These same paradoxes also reveal the pivotal discriminatory function of the nation state within the global system of relations. In a historical moment when some predict the undermining of national sovereignty and the withering away of the nation state, selective national gatekeeping is in high gear. The spatialities of this gatekeeping process are strategically territorial and draw heavily upon a geographic rhetoric. National borders are porous when it comes to participating in the global market economy, are selectively managed when it comes to satisfying national population and labor force interests, and are protected when it comes to regulating or prohibiting the entry of asylum seekers.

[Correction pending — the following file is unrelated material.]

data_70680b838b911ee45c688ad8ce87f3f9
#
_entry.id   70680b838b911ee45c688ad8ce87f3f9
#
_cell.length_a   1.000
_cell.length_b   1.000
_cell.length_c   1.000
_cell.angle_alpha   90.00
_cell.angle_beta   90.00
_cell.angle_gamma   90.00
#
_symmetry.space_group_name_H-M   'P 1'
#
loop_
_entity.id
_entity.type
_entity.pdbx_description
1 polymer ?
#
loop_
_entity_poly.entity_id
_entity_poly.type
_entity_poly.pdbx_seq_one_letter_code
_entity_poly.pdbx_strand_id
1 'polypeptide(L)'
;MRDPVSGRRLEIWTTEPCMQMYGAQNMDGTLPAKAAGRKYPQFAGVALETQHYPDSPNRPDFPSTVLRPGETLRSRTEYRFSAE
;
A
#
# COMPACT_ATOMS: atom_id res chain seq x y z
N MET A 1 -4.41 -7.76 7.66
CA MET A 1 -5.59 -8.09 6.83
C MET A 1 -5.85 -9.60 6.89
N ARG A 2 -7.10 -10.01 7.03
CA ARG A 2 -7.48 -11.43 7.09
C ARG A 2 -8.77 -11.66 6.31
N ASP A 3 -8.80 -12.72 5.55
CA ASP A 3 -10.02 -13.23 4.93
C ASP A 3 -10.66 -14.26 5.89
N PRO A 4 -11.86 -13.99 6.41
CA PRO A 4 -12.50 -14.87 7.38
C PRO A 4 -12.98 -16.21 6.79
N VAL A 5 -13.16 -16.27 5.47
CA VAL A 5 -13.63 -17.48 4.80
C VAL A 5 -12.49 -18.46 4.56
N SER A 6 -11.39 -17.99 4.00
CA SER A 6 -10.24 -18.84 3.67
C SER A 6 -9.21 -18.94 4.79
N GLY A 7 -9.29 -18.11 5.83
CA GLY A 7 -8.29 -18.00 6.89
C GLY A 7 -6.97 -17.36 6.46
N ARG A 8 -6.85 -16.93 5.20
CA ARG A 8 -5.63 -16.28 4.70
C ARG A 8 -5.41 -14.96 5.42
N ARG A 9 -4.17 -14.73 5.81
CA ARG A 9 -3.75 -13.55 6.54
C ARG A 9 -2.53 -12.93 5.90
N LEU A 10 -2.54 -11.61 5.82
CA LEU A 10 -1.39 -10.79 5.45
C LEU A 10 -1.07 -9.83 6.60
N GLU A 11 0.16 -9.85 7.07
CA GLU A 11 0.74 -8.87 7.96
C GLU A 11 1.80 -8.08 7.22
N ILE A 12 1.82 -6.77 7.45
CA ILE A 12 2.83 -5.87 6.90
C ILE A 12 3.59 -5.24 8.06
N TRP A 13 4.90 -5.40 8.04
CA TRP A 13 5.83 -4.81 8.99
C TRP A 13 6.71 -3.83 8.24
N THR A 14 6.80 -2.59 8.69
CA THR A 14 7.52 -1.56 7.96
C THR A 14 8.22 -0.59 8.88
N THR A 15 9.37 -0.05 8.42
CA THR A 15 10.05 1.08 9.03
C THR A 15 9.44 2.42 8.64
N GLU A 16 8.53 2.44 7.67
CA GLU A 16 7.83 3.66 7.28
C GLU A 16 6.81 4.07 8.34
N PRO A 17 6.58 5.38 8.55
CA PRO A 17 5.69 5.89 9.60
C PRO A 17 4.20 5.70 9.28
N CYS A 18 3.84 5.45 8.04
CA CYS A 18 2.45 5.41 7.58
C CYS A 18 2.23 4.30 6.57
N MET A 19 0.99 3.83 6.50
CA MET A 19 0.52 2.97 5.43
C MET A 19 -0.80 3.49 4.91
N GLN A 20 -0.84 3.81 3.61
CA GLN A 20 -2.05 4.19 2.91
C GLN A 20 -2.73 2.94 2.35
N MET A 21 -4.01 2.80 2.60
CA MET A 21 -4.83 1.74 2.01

When justifying the control of refugee movements across national borders, this rhetoric is explicitly exclusionary. For example, through the tags of ‘legal’/‘process compliant’ and ‘illegal’/‘queue jumpers’, refu gees are differentially positioned as either worthy victims to be rescued by the host nation state or undesirable threats to its security. The rhetoric of scale is also utilized as further justification for exclusionary practices, for example, when inferences of being ‘swamped’ by unauthorized and uninvited refugees mobilize majority national fears about being outnumbered. The reassertion of national sovereign rights to actively exclude asylum seekers is inscribed through a new spatial lexicon full of terms such as ‘firming up national boundaries’, ‘border protection’, ‘border patrol’, and ‘excision of territories for the purposes of immigration’. Those who do manage to evade border patrols and cross national borders are then criminalized and isolated through the reiteration of such policies as ‘mandatory detention’. In this way, they can remain as demonized outsiders even while located within the nation. The geographies of selective inclusion and strategic exclusion are fundamental to the ways in which nation states manage the politics of national belonging in an increasingly mobile world.